BREMERTON, Wash. –
It was a submarine in a television commercial that prompted Alex Cervantes, employee development program manager, Code 1181 Command University, to consider joining the Navy and ultimately becoming a Puget Sound Naval Shipyard & Intermediate Maintenance Facility teammate.
“The Navy was a vehicle for me: travel opportunities, education opportunities, personal growth and financial stability,” said Cervantes, who wanted to help his family while being financially independent.
Cervantes, who refers to himself as an ABC (American-born Colombian), was one of the few Hispanics in the Navy’s nuclear program during the era when the first females were going through. While serving as a nuclear machinist mate, he was introduced to many other Latin Hispanic cultures not common in his native New York City.
“In New York, different ethnic and racial groups led lives of co-existence rather than integration,” said Cervantes. On the other hand, “the Navy was a model of integration.”
The Navy brought Cervantes to Kitsap in 1998 and he opted to stay when he finished serving in 2000. An outdoorsman, Cervantes appreciated the diverse terrain and recreation opportunities throughout the state from the ocean to the mountains to the fields of Eastern Washington. He also found the communities within the county attractive.
“Bremerton had a small town quality but city qualities like nightlife and museums,” he said. “Poulsbo. Bainbridge Island. Port Orchard. So many little communities with unique traits. It’s like having Seattle benefits but without the costs.”
Cervantes worked elsewhere until a friend encouraged him to apply at the shipyard. He had more than one offer from the shipyard but choose a helper position in Code 730, Crane Maintenance, because of the “good energy”.
Since then, Cervantes has taken on positions with increasing responsibilities while completing his Associates, Bachelor’s and Master’s degrees and graduating from Leadership Kitsap where he now serves as a member of their board of directors. He points out that education is of paramount importance, particularly to immigrant families.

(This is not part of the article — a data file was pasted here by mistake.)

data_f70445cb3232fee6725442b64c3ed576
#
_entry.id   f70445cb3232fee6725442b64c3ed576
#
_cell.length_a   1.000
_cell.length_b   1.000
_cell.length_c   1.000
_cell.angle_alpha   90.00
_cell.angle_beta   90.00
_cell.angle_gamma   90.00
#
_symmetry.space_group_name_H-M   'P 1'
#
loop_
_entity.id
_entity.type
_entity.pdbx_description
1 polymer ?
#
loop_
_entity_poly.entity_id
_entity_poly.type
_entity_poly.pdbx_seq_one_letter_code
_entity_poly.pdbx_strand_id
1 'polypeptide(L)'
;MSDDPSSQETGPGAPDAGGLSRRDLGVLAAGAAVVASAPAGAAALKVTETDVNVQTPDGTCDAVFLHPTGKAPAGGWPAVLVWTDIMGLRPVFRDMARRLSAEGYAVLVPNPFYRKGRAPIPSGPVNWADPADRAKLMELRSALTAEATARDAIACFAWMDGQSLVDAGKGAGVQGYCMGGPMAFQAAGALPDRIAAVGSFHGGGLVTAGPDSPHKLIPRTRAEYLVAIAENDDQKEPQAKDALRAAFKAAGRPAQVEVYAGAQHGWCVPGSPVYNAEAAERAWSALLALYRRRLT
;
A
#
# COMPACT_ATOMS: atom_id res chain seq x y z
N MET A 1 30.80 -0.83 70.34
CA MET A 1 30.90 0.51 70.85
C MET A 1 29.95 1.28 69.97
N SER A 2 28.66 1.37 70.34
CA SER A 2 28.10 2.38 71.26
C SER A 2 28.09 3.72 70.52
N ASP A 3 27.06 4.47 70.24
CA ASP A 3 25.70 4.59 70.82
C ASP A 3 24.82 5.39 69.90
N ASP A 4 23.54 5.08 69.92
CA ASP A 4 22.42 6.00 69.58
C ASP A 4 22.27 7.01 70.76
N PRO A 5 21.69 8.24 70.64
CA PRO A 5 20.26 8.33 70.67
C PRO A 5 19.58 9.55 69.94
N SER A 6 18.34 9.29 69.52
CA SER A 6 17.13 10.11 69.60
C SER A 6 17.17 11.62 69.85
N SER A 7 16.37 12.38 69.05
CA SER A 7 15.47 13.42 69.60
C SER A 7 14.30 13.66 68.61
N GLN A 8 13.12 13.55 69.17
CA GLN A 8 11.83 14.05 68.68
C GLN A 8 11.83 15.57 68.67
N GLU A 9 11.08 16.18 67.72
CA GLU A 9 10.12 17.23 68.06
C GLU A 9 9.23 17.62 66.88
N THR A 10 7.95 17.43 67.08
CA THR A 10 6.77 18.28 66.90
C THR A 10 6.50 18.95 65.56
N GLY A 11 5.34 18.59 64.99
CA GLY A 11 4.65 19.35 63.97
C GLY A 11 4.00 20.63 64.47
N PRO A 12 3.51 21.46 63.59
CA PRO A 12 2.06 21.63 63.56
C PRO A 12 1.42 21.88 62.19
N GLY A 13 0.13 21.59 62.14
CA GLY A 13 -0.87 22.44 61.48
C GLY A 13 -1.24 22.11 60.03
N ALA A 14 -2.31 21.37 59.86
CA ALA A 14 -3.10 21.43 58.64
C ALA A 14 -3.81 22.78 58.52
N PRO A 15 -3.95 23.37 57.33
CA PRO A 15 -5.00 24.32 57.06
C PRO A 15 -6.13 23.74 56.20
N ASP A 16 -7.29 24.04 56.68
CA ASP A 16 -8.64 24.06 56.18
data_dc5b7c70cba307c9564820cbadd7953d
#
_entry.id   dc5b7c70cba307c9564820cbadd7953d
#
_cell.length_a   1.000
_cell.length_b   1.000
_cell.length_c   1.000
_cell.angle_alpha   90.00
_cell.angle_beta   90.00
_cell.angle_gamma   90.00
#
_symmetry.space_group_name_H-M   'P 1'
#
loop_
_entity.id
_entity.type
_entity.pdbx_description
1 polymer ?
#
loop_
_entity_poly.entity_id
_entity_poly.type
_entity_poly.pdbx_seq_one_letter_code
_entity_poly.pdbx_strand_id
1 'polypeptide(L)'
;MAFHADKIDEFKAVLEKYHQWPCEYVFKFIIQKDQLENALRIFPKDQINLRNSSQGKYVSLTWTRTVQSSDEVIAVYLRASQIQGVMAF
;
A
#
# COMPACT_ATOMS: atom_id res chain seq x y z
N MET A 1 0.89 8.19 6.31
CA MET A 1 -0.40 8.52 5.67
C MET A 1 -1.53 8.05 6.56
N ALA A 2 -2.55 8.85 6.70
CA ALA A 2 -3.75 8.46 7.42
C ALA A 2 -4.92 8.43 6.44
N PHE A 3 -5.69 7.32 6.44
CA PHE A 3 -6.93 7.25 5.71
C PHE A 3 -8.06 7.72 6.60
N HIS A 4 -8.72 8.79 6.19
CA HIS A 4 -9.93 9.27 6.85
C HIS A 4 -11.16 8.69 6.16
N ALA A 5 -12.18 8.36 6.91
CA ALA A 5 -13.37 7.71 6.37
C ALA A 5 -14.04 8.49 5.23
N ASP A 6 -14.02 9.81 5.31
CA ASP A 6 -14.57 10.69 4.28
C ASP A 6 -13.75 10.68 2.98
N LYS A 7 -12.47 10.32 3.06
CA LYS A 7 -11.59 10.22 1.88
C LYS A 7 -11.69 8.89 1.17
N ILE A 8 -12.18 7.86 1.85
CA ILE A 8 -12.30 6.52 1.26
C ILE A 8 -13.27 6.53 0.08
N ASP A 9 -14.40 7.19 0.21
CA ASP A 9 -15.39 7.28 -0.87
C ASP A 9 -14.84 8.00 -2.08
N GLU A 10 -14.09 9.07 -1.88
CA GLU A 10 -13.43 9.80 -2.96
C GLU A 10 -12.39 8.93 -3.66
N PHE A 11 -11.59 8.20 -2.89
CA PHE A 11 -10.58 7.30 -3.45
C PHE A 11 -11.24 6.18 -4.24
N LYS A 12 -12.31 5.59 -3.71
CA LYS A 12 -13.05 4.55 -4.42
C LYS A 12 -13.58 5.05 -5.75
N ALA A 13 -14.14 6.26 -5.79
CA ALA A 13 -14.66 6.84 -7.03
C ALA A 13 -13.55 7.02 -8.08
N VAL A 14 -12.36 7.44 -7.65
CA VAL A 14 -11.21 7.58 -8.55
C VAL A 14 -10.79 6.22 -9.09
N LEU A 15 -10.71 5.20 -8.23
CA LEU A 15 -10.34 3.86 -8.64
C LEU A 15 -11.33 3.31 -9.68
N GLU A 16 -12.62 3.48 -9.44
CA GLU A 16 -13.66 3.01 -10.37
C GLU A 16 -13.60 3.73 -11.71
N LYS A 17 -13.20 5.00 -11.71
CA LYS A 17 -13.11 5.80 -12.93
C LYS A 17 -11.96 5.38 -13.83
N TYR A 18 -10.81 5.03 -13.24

Cervantes is part of only a small number of Hispanics and Latinos who work at the command, however, that number has been steadily increasing in the past four years. The number of males has increased 28 percent while female Hispanic employment has increased 40 percent since 2015. As the numbers increase, Cervantes wants people to understand that Hispanic/Latino is actually an ethnicity, not race. Since they can be of any race or combination of races, people might not realize they’re dealing with a Hispanic person.
It’s important to Cervantes to understand different perspectives and he’s passionate about mentoring others. He also encourages people to push aside assumptions and look inward.
“Be yourself and be culturally aware of other people,” he said. “If you’re reacting a certain way, step back to examine why you are reacting the way you are. Why does the other person think the way they do? Emotions get in our way so ask yourself if I need to calm down a bit.”
Due to the numerous career opportunities at the shipyard, Cervantes thinks Hispanics and others should give the command a try. He encourages people to keep stretching themselves educationally and professionally.
“Obstacles don’t have to stop you,” he said. “If you run into a wall, don’t turn around and give up. Figure out how to climb it, go through it or work around it.”